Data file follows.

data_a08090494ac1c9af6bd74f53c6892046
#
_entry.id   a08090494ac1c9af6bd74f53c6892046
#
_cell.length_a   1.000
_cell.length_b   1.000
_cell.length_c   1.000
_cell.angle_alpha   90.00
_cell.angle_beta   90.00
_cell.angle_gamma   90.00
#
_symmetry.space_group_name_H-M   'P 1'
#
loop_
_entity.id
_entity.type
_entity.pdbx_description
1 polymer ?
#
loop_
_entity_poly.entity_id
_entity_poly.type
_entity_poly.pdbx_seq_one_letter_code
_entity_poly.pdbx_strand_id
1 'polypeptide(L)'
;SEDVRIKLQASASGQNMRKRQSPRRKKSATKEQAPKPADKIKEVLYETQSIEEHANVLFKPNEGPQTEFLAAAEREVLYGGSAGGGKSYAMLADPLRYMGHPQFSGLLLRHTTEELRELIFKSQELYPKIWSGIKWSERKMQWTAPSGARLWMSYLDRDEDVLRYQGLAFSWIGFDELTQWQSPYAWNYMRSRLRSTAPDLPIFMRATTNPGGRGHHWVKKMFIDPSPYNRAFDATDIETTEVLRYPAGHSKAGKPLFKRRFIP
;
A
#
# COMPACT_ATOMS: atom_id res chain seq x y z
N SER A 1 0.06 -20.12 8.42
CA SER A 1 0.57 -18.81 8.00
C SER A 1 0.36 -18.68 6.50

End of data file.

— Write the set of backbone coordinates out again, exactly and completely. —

data_a08090494ac1c9af6bd74f53c6892046
#
_entry.id   a08090494ac1c9af6bd74f53c6892046
#
_cell.length_a   1.000
_cell.length_b   1.000
_cell.length_c   1.000
_cell.angle_alpha   90.00
_cell.angle_beta   90.00
_cell.angle_gamma   90.00
#
_symmetry.space_group_name_H-M   'P 1'
#
loop_
_entity.id
_entity.type
_entity.pdbx_description
1 polymer ?
#
loop_
_entity_poly.entity_id
_entity_poly.type
_entity_poly.pdbx_seq_one_letter_code
_entity_poly.pdbx_strand_id
1 'polypeptide(L)'
;SEDVRIKLQASASGQNMRKRQSPRRKKSATKEQAPKPADKIKEVLYETQSIEEHANVLFKPNEGPQTEFLAAAEREVLYGGSAGGGKSYAMLADPLRYMGHPQFSGLLLRHTTEELRELIFKSQELYPKIWSGIKWSERKMQWTAPSGARLWMSYLDRDEDVLRYQGLAFSWIGFDELTQWQSPYAWNYMRSRLRSTAPDLPIFMRATTNPGGRGHHWVKKMFIDPSPYNRAFDATDIETTEVLRYPAGHSKAGKPLFKRRFIP
;
A
#
# COMPACT_ATOMS: atom_id res chain seq x y z
N SER A 1 0.06 -20.12 8.42
CA SER A 1 0.57 -18.81 8.00
C SER A 1 0.36 -18.68 6.50